Trump Impeached

Trump Impeached
President Donald J. Trump has made yet another history. He has become the third US President in history to be impeached. The US House of Representatives passed both articles of impeachment: abuse of power and obstruction of Congress in a 
party-line vote on Wednesday, December 18, 2019.
The vote was 230 to 197 on the first of two articles of impeachment — abuse of power — with one member voting present. The House then passed the second article — obstruction of Congress — with a vote of 229 to 198, with one member voting present.
The vote was largely along party lines. Every Republican opposed impeachment. The sole independent in the House, Michigan Rep. Justin Amash, voted with Democrats.
Two House Democrats — Rep. Collin Peterson of Minnesota and Rep. Jeff Van Drew of New Jersey — opposed Article 1. A third Democrat, Rep. Jared Golden of Maine, joined Peterson and Van Drew to oppose Article 2. Hawaii Democratic Rep. Tulsi Gabbard, who is running for president, voted present on both articles.
Trump ImpeachedNancy Pelosi, Speaker of the House, who along with Six House Committees led the impeachment process, sent a letter to House Democrats Thursday night thanking them “for the outstanding moral courage that has been demonstrated, not only yesterday but every day of this prayerful process.”
“We have defended democracy For The People: honoring the vision of our Founders for a Republic, the sacrifice of our men and women in uniform to defend it and the aspirations of our children to live freely within it,” she wrote.
On the eve of the House impeachment vote, Trump sent a blistering letter to House Speaker Nancy Pelosi accusing her of “open war on American Democracy.”
The House Judiciary Committee released its full 658-page report , in which the majority calls Trump the “Framers’ worst nightmare.” The Judiciary Committee had approved the articles after a marathon, 14-hour debate.
The day after President Trump was impeached by the House for abuse of power and obstruction of Congress, questions continued to swirl about the timing and scope of an anticipated Senate trial regarding his conduct toward Ukraine.
US House leaders suggested a possible delay until they can get a guarantee of a fair trial in the Senate. Senate Majority Leader Mitch McConnell (R-Ky.), meanwhile, in a floor speech, sharply criticized the House process as rushed and unfair and suggested that House Speaker Nancy Pelosi (D-Calif.) is “too afraid” to transmit “their shoddy work product.”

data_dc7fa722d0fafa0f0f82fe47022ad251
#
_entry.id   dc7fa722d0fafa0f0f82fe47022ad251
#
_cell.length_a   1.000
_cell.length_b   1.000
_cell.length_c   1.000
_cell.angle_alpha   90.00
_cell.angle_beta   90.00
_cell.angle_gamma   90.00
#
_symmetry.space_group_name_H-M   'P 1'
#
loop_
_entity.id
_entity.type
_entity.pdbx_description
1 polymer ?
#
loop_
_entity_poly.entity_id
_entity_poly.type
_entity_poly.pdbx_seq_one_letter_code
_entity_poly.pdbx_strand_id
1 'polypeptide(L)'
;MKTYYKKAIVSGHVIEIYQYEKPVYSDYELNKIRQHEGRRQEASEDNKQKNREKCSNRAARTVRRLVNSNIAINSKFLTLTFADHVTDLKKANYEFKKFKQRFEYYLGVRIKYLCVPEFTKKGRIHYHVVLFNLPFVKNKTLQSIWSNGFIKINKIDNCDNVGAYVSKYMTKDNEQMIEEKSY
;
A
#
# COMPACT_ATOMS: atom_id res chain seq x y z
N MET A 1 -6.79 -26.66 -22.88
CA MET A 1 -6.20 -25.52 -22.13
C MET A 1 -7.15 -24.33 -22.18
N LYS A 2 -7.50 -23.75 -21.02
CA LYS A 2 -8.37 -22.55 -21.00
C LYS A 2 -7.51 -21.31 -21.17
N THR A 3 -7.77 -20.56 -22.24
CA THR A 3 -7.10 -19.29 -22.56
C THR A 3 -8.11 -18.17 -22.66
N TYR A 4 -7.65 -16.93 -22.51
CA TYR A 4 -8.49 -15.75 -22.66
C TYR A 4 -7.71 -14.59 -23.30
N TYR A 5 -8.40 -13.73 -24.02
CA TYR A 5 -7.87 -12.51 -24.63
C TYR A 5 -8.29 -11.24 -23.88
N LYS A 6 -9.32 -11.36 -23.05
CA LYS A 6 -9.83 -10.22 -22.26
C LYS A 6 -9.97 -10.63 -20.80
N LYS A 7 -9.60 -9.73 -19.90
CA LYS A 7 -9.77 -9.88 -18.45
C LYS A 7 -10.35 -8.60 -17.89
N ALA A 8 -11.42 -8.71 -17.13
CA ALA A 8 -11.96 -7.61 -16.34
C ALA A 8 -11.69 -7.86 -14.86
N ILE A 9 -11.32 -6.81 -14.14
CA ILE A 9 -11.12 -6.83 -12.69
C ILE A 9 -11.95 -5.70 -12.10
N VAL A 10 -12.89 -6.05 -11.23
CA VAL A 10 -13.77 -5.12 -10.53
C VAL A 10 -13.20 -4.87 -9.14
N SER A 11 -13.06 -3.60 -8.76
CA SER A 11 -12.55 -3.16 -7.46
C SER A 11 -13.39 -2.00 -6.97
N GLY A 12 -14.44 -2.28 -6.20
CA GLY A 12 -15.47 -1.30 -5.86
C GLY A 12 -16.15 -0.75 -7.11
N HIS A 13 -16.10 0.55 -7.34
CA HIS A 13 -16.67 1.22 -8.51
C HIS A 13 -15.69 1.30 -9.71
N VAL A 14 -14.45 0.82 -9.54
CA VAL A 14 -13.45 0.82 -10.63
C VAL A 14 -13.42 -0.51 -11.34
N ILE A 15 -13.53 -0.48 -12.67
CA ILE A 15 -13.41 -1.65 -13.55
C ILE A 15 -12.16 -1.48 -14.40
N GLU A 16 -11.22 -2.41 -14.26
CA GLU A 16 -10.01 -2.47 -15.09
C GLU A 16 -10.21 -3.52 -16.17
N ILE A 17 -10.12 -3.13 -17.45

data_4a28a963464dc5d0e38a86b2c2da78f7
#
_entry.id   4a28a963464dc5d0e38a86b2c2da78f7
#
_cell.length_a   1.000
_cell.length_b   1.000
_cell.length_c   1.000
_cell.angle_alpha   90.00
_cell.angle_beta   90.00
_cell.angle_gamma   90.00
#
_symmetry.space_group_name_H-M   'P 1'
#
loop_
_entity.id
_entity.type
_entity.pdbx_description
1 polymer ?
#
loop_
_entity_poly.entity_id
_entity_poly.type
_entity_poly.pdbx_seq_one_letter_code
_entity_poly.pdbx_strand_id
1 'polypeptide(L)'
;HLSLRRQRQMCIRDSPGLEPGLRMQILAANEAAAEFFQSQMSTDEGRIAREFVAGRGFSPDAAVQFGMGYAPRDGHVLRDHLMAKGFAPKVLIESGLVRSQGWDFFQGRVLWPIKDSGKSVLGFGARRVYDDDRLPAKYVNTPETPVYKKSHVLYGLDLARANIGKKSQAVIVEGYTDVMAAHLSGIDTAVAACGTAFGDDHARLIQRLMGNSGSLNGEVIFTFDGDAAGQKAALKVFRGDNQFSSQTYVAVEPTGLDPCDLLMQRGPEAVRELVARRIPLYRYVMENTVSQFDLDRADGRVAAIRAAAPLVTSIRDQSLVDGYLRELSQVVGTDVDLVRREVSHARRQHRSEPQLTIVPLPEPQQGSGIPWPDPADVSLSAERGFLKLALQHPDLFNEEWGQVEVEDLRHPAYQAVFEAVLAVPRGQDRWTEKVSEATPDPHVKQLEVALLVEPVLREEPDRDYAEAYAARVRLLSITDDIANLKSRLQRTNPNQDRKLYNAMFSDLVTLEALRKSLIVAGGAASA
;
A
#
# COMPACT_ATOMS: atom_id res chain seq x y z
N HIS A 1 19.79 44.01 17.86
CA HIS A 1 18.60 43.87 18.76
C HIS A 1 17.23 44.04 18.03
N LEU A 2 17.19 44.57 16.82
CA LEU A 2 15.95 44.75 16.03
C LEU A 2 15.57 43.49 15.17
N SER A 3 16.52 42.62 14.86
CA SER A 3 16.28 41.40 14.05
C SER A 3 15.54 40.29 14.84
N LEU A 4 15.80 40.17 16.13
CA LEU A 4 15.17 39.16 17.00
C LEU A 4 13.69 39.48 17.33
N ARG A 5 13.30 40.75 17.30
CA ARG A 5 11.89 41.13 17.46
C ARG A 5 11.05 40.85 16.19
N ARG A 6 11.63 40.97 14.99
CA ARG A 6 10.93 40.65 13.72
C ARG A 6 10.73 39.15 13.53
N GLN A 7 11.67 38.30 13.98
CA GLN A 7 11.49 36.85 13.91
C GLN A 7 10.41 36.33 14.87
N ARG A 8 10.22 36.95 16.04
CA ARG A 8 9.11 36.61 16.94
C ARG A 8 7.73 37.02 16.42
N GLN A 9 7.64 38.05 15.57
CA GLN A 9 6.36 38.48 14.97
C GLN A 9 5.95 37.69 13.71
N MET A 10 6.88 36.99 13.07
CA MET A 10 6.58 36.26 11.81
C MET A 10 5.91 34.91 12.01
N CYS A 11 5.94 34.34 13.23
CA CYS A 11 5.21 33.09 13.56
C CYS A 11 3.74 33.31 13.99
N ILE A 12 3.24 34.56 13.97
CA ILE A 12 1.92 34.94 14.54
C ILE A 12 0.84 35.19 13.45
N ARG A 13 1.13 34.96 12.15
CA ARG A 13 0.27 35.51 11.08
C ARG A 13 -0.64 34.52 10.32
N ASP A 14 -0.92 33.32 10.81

Impeaching a president is the most consequential thing the Congress can do — other than declaring war. Trump was impeached, because the facts are not in doubt — indeed Trump’s allies in the media and Congress have largely given up disputing them: Trump held up congressionally directed taxpayer funding to strengthen Ukraine’s military against Russia until the new Ukrainian president agreed to do what Trump called a “favor” — announce that Ukraine was investigating Trump’s most likely opponent in the 2020 presidential election, Joe Biden, and his son, who was involved with a Ukrainian gas company. Trump apparently thought that just the announcement of such an investigation would kill Biden’s campaign in its crib.
Republicans blindly defending Trump’s indefensible enlistment of Ukraine’s help to take down Biden and by echoing Trump’s conspiracy theory — originated by Russian agents — that it was Ukraine that hacked the Democratic National Committee’s emails in 2016, not Russia. They also argue that the D.N.C.’s server was shipped off to Ukraine before the F.B.I. could look at it.
Asked how it feels to be impeached, Trump told reporters: “I don’t feel like I’m being impeached because it’s a hoax. It’s a setup. It’s a terrible thing they did.” The president, sitting in the Oval Office with Democrat-turned-Republican Rep. Jeff Van Drew (N.J.), also accused Democrats of “playing games” over whether to send the articles of impeachment to the Senate.
Trump is continuing to push Senate Republicans to hold an impeachment trial so that he can be acquitted of the charges leveled against him by the House, even as Democrats weigh when to formally send over the articles approved.
Pelosi said that she wanted to see what the Senate process would be before submitting the impeachment articles, saying she wants to ensure the trial will be “fair.”
Some Democrats say it doesn’t make sense to send the articles to the Senate because it is almost guaranteed that Trump will be found not guilty by the GOP-controlled chamber, allowing him to crow about the acquittal on the campaign trail.
House Majority Leader Steny H. Hoyer (D-Md.) announced Thursday afternoon that there will be no further House votes until Jan. 7, 2020, prompting applause from Democrats in the chamber.
The announcement means that the House will not approve impeachment managers and send the articles of impeachment to the Senate until at least next month. In a statement after meeting with McConnell, Senate Minority Leader Charles E. Schumer (D-N.Y.) said through a spokesman that Democrats continue to press for the inclusion of more witnesses and documents in a Senate trial.
“Sen. Schumer asked Sen. McConnell to consider Sen. Schumer’s proposal over the holidays because Sen. Schumer and his caucus believe the witnesses and documents are essential to a fair Senate trial,” Schumer spokesman Justin Goodman said.

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